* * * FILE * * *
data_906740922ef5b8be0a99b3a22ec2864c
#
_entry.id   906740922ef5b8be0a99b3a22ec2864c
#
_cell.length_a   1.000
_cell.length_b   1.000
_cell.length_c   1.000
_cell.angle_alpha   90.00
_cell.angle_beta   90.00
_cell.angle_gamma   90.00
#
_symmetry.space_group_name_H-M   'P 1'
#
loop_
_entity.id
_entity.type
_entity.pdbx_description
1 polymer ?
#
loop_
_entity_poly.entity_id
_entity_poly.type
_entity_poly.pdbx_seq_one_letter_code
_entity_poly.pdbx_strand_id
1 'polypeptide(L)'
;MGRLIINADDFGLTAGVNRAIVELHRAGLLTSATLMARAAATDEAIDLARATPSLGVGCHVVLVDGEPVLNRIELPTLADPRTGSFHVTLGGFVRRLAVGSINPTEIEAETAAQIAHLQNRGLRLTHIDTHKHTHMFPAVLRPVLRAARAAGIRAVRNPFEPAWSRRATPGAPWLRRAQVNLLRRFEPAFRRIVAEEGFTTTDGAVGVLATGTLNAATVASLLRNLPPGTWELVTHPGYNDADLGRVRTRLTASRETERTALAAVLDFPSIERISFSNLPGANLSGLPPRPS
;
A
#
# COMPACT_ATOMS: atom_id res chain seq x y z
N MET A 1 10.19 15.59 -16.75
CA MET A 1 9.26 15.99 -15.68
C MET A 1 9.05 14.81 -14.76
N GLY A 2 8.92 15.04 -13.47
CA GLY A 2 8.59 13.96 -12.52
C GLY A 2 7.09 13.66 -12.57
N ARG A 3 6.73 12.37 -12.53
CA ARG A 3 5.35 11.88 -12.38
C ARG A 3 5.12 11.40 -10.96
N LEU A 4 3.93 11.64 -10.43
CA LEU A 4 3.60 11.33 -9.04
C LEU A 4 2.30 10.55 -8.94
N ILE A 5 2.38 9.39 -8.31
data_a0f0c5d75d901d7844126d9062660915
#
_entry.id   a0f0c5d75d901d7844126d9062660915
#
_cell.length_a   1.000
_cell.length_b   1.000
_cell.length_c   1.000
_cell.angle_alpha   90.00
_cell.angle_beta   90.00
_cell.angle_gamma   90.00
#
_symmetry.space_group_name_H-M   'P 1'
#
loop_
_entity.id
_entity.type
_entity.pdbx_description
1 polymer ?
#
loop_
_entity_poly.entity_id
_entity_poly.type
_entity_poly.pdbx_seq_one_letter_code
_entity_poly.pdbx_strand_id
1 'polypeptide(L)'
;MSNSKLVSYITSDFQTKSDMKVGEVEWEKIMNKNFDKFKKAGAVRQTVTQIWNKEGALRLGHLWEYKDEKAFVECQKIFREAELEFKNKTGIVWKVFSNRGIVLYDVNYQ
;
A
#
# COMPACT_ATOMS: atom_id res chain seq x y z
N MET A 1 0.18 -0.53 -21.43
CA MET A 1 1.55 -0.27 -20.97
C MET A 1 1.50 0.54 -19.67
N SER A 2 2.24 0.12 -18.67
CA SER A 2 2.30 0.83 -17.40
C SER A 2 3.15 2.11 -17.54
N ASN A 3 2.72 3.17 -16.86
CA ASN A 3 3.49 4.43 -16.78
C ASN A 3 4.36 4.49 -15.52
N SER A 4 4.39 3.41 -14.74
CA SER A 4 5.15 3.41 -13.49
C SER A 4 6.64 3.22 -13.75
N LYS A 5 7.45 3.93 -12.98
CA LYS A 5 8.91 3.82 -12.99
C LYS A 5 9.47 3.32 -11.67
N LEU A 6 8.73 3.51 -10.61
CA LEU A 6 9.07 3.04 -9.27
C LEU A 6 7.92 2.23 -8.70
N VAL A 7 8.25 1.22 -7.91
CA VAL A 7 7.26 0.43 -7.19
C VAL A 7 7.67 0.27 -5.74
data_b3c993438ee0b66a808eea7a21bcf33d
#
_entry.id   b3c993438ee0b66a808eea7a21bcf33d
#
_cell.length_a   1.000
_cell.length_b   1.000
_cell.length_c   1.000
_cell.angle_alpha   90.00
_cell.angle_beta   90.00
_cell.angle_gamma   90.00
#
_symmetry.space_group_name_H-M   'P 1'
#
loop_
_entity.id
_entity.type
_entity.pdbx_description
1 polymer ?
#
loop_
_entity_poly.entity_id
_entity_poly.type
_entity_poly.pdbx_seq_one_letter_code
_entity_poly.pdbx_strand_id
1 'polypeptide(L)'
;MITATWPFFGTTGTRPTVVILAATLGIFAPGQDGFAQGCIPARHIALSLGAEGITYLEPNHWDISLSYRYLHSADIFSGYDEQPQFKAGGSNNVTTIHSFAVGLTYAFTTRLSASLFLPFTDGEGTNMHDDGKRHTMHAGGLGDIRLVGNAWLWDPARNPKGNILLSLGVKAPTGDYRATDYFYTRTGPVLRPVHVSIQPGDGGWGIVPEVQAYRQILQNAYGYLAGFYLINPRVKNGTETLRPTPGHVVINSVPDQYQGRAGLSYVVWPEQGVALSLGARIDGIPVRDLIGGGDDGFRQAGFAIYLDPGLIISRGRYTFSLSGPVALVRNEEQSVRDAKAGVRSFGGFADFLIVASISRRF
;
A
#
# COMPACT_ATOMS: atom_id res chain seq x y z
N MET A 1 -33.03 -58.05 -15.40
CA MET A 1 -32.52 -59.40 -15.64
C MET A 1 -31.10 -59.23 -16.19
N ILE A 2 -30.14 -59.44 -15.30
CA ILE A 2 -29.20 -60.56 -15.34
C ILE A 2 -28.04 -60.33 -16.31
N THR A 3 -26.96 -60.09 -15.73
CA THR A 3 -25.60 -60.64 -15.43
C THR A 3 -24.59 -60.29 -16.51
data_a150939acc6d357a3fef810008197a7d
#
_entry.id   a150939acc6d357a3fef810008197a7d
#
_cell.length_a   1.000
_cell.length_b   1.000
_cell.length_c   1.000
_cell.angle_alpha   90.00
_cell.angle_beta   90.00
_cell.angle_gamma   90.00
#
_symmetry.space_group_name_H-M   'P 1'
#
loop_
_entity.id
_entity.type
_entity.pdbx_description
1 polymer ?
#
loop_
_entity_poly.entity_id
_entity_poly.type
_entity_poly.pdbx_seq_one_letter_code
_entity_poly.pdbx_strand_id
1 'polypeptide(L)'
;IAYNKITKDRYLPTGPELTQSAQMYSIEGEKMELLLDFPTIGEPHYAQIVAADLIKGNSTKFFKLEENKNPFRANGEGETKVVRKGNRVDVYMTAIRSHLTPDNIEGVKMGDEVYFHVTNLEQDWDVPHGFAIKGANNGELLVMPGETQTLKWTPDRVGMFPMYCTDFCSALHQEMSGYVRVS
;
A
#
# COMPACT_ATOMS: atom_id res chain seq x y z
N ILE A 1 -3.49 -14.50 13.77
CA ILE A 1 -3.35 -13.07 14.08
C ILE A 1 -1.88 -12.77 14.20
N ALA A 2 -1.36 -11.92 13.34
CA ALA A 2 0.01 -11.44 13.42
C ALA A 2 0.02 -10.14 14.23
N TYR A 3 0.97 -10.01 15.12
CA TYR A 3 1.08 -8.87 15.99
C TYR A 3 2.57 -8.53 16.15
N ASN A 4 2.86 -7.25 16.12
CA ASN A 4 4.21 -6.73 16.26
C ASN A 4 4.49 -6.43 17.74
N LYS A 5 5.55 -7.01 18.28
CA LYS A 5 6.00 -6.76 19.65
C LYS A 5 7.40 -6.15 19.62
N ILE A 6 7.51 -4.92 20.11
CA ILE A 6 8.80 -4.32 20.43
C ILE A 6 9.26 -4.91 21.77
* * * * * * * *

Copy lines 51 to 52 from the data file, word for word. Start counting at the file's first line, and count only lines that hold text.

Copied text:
_cell.angle_alpha   90.00
_cell.angle_beta   90.00